The Australian Customs Service (ACS) has issued long-awaited tenders for outsourcing of a range of information technology functions as an AU$550 million deal with Electronic Data Systems (EDS) draws to a close.
The ACS -- which acknowledged last year that the structure of the EDS deal meant the agency lost out on innovation and internal expertise -- released tenders late last week encompassing provision of data processing, application maintenance and support, voice infrastructure and Internet and a secure gateway.
The tender structure reaffirms the ACS's desire to pursue a multi-sourcing strategy rather than a Big Bang arrangement once the EDS deal expires in June 2007.
The ACS said it was seeking:
- A vendor to provide and manage mainframe, midrange and storage infrastructure and services for an initial term of five years. The deal could be extended for two three-year periods;
- A standing offer panel arrangement for the supply of application maintenance and support services. Two or more vendors would be nominated to the panel, with another two or more selected as reserve panellists. The arrangement, initially for three years, could be extended for two more periods of three years;
- A single provider to manage its telephony infrastructure and related services for a period expiring 7 December 2008 and;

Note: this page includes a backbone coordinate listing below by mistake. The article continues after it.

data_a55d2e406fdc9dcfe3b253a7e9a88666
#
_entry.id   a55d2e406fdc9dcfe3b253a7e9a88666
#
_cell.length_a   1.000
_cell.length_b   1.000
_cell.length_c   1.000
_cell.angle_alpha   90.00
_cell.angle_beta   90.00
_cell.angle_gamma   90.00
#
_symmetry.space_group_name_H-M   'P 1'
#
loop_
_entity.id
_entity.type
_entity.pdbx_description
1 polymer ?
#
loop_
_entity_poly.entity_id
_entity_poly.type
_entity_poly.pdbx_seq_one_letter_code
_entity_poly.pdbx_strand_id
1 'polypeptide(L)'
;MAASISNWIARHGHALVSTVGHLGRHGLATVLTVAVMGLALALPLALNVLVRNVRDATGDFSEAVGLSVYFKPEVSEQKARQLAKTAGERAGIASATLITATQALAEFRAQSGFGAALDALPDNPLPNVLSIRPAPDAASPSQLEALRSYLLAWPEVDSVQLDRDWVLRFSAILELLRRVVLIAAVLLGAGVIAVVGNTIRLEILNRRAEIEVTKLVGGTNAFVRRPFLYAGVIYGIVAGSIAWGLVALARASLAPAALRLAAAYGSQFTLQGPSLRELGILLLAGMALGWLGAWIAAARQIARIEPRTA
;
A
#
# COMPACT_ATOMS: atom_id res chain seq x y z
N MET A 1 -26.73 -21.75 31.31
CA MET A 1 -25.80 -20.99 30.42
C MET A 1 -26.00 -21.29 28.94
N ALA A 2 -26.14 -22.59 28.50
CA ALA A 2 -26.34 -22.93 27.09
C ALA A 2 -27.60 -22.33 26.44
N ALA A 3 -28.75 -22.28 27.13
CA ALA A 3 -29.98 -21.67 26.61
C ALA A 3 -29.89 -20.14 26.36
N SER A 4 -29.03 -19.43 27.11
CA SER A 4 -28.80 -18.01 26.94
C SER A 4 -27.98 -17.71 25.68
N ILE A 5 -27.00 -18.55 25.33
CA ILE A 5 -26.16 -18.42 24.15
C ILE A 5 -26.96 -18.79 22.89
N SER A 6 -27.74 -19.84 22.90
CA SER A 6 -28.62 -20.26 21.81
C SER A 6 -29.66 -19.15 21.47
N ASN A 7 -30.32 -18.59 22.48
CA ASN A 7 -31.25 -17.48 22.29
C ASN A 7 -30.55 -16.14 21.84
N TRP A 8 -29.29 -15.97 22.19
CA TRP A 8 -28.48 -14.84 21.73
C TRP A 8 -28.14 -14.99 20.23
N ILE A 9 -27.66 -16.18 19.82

- A supplier to handle the provision and management of certified perimeter gateway services for the Customs Connect Facility and services it provides to other government agencies, as well as Internet services. The proposed initial term would be three years, with options for renewal being two periods of two years.
The ACS said the maximum transition time to the new arrangements would, in most cases, be around six months.
The release of the tenders follows the disastrous cutover to a new imports clearance system late last year and follows the subsequent appointment of former Australian Taxation Office (ATO) boss Michael Carmody to the top ACS post.
It also comes as the ACS gears up for a range of new border protection projects, with the highest-profile being the SmartGate biometric border processing system for international passengers.
The client-server based system, which interfaces to the ACS passenger analysis, clearance and evaluation application -- is based on Windows servers running a packaged application supplied by Sagem.
SmartGate Series 1 would be introduced into the first Australian international airport in early 2007, while other airports would follow at a pace determined by uptake of the new ePassport.